Think of these video vignettes as creative energy shots. Brief blasts of sonic and visual adrenaline or ephemeral alterations of mood. Made by amateurs and pros, and posted on SMM’s YouTube channel, the videos sprout from the simplest of film school exercises: Come up with one word, and make a movie about it. There are no wrong answers.
Stuart Ferrier's daughter Sarah founded Seattle Minute Movies in early 2014, with a manifesto that states: “I like how film is a diversion and a distraction. You can learn so much through film; it can transport you to another time and place. A one minute film can tell a profound story yet can be produced in a very short period of time.”
Here are several films from the latest Minute Movie crop that serve to underscore Ferrier's point.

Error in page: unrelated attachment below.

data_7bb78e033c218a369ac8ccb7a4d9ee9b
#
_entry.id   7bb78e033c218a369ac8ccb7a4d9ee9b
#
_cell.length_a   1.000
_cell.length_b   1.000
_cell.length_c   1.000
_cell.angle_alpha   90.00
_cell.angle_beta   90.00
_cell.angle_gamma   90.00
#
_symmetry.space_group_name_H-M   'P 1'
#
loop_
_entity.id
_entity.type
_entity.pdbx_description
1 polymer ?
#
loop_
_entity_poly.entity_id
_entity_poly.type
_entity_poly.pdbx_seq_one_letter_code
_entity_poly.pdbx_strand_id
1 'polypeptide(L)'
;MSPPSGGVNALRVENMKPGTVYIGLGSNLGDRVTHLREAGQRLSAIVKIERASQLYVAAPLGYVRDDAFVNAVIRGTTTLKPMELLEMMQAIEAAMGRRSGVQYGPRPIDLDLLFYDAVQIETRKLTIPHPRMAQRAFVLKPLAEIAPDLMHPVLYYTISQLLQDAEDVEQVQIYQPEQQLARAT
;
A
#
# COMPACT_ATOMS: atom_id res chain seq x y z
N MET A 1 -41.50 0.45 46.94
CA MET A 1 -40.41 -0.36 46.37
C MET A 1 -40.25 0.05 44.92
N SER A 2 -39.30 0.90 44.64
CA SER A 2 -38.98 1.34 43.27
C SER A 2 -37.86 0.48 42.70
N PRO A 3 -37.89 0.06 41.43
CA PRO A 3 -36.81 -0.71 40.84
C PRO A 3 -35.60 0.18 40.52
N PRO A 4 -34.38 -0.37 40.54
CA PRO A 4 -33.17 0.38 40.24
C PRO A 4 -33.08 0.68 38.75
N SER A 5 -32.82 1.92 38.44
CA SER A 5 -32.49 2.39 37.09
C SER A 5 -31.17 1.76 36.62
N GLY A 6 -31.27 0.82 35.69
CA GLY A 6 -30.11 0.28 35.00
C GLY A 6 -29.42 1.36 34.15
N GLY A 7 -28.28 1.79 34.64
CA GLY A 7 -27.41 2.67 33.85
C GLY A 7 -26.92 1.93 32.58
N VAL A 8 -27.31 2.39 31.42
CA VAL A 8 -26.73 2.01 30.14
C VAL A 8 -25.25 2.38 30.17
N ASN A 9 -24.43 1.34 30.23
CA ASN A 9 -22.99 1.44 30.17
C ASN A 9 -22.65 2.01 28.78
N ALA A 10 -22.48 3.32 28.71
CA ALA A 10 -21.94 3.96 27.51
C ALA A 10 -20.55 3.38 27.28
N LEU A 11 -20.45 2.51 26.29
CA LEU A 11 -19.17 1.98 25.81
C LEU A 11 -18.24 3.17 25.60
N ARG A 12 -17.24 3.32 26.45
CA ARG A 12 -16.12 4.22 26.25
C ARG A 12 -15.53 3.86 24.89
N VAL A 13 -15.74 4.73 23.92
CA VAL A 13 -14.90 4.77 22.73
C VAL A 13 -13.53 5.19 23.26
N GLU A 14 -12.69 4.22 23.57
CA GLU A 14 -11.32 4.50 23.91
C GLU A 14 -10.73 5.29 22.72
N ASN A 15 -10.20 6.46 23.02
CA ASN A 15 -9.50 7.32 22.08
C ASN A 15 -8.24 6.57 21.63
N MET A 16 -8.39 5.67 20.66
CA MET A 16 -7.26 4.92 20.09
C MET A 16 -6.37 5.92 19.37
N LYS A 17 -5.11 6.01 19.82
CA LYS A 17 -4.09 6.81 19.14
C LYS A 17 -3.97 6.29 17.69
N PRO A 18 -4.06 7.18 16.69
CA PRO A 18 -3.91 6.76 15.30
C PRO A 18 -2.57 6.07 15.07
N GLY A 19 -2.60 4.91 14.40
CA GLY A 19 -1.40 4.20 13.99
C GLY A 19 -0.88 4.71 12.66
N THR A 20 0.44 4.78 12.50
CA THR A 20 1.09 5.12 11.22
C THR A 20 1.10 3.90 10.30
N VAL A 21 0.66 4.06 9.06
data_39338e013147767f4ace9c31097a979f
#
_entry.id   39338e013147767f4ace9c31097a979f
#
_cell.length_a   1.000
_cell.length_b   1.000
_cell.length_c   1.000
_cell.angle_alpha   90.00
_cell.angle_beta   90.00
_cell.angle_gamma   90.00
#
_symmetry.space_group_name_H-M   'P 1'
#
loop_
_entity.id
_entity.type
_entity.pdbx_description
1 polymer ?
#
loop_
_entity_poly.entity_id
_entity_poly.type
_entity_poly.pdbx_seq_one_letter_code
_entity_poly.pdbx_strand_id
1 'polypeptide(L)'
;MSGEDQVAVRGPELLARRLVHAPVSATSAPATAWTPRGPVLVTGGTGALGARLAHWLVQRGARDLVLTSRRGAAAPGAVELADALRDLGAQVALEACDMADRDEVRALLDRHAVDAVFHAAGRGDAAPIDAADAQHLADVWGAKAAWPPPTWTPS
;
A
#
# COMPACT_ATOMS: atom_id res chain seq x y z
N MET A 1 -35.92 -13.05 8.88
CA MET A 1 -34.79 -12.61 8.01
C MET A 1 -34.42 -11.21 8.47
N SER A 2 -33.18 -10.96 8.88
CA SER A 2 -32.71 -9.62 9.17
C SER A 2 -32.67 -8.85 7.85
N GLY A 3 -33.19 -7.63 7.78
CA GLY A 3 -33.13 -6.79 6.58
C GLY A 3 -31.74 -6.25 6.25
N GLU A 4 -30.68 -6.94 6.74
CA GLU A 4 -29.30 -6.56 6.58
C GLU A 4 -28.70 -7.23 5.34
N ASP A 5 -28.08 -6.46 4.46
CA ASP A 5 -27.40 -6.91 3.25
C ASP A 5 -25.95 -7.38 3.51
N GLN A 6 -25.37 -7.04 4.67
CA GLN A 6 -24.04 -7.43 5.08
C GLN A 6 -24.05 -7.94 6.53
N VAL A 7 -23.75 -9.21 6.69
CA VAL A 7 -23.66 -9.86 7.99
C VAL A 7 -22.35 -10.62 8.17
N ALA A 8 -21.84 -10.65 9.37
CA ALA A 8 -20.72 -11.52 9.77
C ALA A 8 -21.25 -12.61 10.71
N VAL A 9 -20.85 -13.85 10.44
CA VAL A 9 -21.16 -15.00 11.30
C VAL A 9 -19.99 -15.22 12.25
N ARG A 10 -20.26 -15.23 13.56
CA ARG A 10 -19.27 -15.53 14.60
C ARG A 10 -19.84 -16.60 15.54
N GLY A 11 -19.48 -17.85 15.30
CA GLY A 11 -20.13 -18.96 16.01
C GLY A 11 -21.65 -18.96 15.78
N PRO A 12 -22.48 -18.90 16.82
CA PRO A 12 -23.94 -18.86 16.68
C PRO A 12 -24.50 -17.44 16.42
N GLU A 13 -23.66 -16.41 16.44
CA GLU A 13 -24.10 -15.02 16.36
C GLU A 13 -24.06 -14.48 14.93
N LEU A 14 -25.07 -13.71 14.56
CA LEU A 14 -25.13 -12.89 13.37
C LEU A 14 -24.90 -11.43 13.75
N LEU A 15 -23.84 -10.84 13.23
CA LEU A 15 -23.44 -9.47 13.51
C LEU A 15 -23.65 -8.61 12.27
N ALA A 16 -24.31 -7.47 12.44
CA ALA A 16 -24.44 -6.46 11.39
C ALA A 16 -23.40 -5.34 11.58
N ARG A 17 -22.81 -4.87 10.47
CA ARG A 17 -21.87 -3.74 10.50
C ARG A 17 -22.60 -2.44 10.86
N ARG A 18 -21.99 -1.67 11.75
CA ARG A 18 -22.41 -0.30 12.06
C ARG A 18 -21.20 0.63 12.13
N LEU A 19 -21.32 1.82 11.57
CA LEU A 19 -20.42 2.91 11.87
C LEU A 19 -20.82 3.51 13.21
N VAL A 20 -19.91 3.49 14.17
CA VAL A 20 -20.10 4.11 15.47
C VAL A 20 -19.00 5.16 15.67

Take, Flow, for example, introduced in this man-on-the-street prologue.
And then followed up by some wonderfully expressive conceptions, like this time-lapse by a man trying out his Go Pro Hero.
And this snatch of memory from a photographer’s experience with glass blowing in the North Carolina woods.
Strength was last November’s theme, exemplified by the ability to eat only one square of a Hershey’s bar.
Or, in an interview piece titled Joya’s Strength by Stuart Ferrier, the ability to come back from a traumatic brain injury and open a coffee shop in Hillman City.
Joya’s Strength is a simple, unedited answer to a question. Seattle’s Gum Wall (prompted by the word Sticky) is a straightforward mini (very mini) documentary.
This narrative sci-fi sketch is a more ambitious illustration of “sticky”, featuring giant, blazing blue butterflies (illustrated with appropriately schlocky Z-movie special effects) and something else a bit more, um, unsettling.
All films are screened in a meet-up at the Seattle Film Institute. This month’s theme is Obscure. Got any brilliant ideas?
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